Sir Richard Branson, founder of Virgin Galactic, has spoken publicly on the crash of SpaceShipTwo, promising to not only figure out what brought down the craft during a test flight last week, but hopefully continue working toward the dream of space tourism. The incident, on Friday, saw SpaceShipTwo explode over the Mojave desert in California during a test of the new engine, killing one pilot in the process and leaving the other with major injuries. Second explosion of a private space endeavor in the space of a week, it has renewed questions around commercial space flight.
“We owe it to our pilots to find out exactly what went wrong,” Branson said during a press conference in Mojave, where he had flown out so as to be with the Virgin Galactic crew.
While there is plenty of speculation as to what prompted the engine to explode, it will take a full inquiry to get to the root of the issue. However, Branson is adamant that – assuming it can be addressed for future missions – the Virgin Galactic journey will continue.
“If we can overcome it,” he told press, “we will make absolutely certain that the dream lives on
The National Transportation Safety Board confirmed it would be sending an investigation team to Mojave to look into the causes of the crash. That team will be led by Senior Investigator Lorenda Ward.
In a statement on Friday, Virgin Galactic CEO George Whitesides praised the first-responders in the Antelope Valley, and said the company would push ahead with its plans for commercial space travel:
“Space is hard and today was a tough day. We are going to be supporting the investigation as we figure out what happened today. We’re going to get through it. The future rests in many ways on hard days like this, but we believe we owe it to the team, that has been working so hard on this endeavour, to understand this and to move forward. And that is what we’ll do” George Whitesides, CEO, Virgin Galactic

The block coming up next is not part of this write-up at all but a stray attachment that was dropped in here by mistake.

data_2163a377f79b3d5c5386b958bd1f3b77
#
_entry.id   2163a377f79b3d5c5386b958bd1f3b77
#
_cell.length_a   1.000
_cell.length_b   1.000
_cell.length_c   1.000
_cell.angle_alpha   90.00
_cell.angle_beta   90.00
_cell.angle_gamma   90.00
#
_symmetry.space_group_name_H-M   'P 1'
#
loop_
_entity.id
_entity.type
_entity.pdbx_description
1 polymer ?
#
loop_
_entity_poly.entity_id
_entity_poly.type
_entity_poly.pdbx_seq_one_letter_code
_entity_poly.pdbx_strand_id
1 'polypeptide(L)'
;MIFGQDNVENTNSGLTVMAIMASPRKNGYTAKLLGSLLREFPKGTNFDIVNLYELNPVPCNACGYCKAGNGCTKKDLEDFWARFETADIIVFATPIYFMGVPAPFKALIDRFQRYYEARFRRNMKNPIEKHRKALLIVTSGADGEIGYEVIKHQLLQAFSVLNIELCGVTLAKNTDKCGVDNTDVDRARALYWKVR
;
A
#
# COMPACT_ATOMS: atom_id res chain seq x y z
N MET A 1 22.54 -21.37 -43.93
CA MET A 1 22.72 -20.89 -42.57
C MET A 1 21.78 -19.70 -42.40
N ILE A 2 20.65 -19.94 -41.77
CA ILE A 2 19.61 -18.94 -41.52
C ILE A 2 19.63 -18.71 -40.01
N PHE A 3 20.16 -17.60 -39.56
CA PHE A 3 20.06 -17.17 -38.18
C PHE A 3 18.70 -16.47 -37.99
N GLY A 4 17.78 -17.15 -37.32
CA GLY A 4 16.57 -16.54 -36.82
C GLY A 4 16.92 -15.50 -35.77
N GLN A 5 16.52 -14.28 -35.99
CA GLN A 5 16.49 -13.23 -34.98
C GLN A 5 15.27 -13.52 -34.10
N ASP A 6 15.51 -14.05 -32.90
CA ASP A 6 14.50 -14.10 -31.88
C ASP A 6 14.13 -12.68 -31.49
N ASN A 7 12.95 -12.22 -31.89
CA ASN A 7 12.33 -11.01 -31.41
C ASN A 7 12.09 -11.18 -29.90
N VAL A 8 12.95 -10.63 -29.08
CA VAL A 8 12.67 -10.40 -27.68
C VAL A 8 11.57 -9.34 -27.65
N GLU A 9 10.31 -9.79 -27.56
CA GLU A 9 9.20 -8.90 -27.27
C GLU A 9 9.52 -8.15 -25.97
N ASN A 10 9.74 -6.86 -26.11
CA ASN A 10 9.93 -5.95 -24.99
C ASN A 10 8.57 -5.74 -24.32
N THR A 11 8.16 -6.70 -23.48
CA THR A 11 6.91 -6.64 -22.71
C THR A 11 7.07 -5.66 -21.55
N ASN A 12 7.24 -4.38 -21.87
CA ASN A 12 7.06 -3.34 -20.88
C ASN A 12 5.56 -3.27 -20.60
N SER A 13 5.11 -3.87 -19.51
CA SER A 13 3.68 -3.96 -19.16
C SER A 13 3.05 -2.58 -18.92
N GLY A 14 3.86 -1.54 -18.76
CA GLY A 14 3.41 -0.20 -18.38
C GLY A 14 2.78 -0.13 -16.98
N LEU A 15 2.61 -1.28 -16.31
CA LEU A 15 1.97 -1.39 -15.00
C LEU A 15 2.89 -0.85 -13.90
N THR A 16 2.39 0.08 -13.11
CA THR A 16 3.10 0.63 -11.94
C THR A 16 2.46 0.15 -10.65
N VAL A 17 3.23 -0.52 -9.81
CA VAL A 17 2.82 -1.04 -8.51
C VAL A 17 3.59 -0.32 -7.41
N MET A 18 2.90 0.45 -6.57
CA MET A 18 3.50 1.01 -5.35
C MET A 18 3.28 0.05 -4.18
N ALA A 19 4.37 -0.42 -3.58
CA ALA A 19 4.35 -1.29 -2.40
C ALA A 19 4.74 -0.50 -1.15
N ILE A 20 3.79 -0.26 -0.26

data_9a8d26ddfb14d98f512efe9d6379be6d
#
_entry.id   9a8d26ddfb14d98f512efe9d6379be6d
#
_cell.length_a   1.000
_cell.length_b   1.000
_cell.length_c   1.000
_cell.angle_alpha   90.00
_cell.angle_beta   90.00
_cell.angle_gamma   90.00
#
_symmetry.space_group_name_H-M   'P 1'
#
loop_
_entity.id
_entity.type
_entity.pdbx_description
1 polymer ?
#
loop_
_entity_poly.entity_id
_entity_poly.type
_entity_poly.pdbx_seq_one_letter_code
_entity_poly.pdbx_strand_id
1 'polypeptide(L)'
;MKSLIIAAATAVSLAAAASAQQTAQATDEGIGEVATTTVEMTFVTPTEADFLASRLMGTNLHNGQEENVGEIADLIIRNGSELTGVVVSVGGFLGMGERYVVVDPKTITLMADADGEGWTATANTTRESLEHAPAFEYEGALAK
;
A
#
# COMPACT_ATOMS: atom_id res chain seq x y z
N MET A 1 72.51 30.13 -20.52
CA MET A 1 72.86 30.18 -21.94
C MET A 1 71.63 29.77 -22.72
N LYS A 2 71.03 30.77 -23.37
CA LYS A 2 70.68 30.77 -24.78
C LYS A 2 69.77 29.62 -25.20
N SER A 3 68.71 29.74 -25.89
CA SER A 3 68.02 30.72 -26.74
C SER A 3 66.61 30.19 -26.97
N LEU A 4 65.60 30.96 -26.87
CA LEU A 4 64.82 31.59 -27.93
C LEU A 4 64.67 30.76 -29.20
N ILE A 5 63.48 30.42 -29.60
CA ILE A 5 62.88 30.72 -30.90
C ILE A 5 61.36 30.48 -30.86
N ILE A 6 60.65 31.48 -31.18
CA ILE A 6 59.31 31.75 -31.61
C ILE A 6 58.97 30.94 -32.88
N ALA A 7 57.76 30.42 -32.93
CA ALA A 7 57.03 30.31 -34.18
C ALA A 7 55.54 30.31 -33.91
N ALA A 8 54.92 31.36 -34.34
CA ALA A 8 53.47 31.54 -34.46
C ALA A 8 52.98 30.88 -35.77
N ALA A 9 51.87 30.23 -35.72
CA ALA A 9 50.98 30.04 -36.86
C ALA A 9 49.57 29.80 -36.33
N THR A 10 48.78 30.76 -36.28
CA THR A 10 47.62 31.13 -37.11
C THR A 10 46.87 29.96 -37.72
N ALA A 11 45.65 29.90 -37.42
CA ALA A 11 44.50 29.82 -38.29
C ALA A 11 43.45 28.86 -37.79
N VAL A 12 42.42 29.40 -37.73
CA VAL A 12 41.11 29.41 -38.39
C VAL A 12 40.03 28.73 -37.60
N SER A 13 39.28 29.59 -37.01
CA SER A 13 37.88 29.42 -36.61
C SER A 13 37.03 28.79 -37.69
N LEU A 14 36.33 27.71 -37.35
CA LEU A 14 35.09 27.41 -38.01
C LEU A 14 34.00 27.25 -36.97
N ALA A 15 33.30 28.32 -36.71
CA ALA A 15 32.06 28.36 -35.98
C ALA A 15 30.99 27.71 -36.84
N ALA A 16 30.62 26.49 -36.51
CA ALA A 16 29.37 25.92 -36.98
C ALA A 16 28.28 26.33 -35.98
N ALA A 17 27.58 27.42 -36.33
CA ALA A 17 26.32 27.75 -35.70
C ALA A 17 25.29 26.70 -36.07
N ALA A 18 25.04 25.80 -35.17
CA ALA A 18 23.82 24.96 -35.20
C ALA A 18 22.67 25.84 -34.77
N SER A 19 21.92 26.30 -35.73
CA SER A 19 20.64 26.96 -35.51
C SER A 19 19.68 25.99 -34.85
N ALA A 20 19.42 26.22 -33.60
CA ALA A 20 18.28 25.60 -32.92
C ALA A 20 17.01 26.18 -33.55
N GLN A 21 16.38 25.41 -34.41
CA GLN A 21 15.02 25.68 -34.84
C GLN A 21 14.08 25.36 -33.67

Michael Alsbury has been named as the test pilot from Virgin Galactic partner Scaled Composites who died during the crash. He was responsible for flying SpaceShipTwo’s first powered flight, in 2013, and had amassed 1,600 hours of flight time in research aircraft for the company.
In Virgin Galactic’s image, below, he is second from left talking with Branson after having completing the 2013 flight.
Meanwhile, the second pilot, Pete Siebold is still recovering in hospital, after sustaining what have been described as “severe injuries” in the crash.
The flight was the first time testing a new type of rubber-nitrous oxide engine which burns nylon from a polyamide-based fuel grain. Ignited by laughing gas, it replaces the existing rubber-hybrid engine that Virgin Galactic had used in previous tests.
The company had switched on the basis that the new engine would be more powerful, and thus allow for faster flights at higher altitudes.
On Monday last week, Orbital Sciences’ Antares rocket exploded shortly after take-off as it attempted the company’s third resupply mission to the International Space Station. Unmanned, there was no loss of life involved, though the launch facility suffered damage.